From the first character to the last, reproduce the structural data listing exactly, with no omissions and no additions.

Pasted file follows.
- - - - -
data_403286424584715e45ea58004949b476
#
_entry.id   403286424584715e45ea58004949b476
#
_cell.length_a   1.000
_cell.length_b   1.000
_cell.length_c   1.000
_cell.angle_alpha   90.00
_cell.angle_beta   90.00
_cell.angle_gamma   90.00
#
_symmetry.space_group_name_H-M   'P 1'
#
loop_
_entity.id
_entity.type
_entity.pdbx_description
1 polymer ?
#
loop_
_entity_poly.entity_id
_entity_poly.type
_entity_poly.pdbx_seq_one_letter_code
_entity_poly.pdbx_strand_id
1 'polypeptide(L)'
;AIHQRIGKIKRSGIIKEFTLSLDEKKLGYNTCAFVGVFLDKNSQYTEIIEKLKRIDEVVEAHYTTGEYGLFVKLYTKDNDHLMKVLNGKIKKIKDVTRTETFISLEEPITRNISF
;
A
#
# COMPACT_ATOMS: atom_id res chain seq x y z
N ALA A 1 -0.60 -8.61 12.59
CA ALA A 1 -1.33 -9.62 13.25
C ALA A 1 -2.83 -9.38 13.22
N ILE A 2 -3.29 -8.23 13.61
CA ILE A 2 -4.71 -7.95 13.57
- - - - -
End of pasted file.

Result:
data_403286424584715e45ea58004949b476
#
_entry.id   403286424584715e45ea58004949b476
#
_cell.length_a   1.000
_cell.length_b   1.000
_cell.length_c   1.000
_cell.angle_alpha   90.00
_cell.angle_beta   90.00
_cell.angle_gamma   90.00
#
_symmetry.space_group_name_H-M   'P 1'
#
loop_
_entity.id
_entity.type
_entity.pdbx_description
1 polymer ?
#
loop_
_entity_poly.entity_id
_entity_poly.type
_entity_poly.pdbx_seq_one_letter_code
_entity_poly.pdbx_strand_id
1 'polypeptide(L)'
;AIHQRIGKIKRSGIIKEFTLSLDEKKLGYNTCAFVGVFLDKNSQYTEIIEKLKRIDEVVEAHYTTGEYGLFVKLYTKDNDHLMKVLNGKIKKIKDVTRTETFISLEEPITRNISF
;
A
#
# COMPACT_ATOMS: atom_id res chain seq x y z
N ALA A 1 -0.60 -8.61 12.59
CA ALA A 1 -1.33 -9.62 13.25
C ALA A 1 -2.83 -9.38 13.22
N ILE A 2 -3.29 -8.23 13.61
CA ILE A 2 -4.71 -7.95 13.57